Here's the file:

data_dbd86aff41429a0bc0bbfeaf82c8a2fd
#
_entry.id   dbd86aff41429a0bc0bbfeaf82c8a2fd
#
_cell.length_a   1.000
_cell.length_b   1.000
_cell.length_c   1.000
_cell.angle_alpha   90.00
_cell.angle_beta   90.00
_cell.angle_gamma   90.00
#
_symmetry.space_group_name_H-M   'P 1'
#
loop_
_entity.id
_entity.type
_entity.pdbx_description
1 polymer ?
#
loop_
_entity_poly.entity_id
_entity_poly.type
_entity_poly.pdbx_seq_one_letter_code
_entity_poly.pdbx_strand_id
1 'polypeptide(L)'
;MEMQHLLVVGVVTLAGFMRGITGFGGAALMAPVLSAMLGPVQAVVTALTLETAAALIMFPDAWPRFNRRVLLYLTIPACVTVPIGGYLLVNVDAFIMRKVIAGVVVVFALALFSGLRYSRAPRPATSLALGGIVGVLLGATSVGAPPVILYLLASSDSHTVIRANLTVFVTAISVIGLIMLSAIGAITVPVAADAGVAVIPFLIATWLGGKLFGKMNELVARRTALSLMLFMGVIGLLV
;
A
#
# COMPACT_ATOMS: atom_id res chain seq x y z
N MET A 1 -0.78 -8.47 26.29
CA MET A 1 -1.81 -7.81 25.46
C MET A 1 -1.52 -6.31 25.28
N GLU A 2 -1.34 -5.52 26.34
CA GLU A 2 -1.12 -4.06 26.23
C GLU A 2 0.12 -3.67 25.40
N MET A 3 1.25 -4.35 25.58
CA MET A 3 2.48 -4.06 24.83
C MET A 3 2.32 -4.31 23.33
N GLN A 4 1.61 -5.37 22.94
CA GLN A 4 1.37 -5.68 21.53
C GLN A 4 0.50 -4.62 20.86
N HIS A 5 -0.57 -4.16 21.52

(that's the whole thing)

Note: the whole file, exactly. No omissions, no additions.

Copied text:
data_dbd86aff41429a0bc0bbfeaf82c8a2fd
#
_entry.id   dbd86aff41429a0bc0bbfeaf82c8a2fd
#
_cell.length_a   1.000
_cell.length_b   1.000
_cell.length_c   1.000
_cell.angle_alpha   90.00
_cell.angle_beta   90.00
_cell.angle_gamma   90.00
#
_symmetry.space_group_name_H-M   'P 1'
#
loop_
_entity.id
_entity.type
_entity.pdbx_description
1 polymer ?
#
loop_
_entity_poly.entity_id
_entity_poly.type
_entity_poly.pdbx_seq_one_letter_code
_entity_poly.pdbx_strand_id
1 'polypeptide(L)'
;MEMQHLLVVGVVTLAGFMRGITGFGGAALMAPVLSAMLGPVQAVVTALTLETAAALIMFPDAWPRFNRRVLLYLTIPACVTVPIGGYLLVNVDAFIMRKVIAGVVVVFALALFSGLRYSRAPRPATSLALGGIVGVLLGATSVGAPPVILYLLASSDSHTVIRANLTVFVTAISVIGLIMLSAIGAITVPVAADAGVAVIPFLIATWLGGKLFGKMNELVARRTALSLMLFMGVIGLLV
;
A
#
# COMPACT_ATOMS: atom_id res chain seq x y z
N MET A 1 -0.78 -8.47 26.29
CA MET A 1 -1.81 -7.81 25.46
C MET A 1 -1.52 -6.31 25.28
N GLU A 2 -1.34 -5.52 26.34
CA GLU A 2 -1.12 -4.06 26.23
C GLU A 2 0.12 -3.67 25.40
N MET A 3 1.25 -4.35 25.58
CA MET A 3 2.48 -4.06 24.83
C MET A 3 2.32 -4.31 23.33
N GLN A 4 1.61 -5.37 22.94
CA GLN A 4 1.37 -5.68 21.53
C GLN A 4 0.50 -4.62 20.86
N HIS A 5 -0.57 -4.16 21.52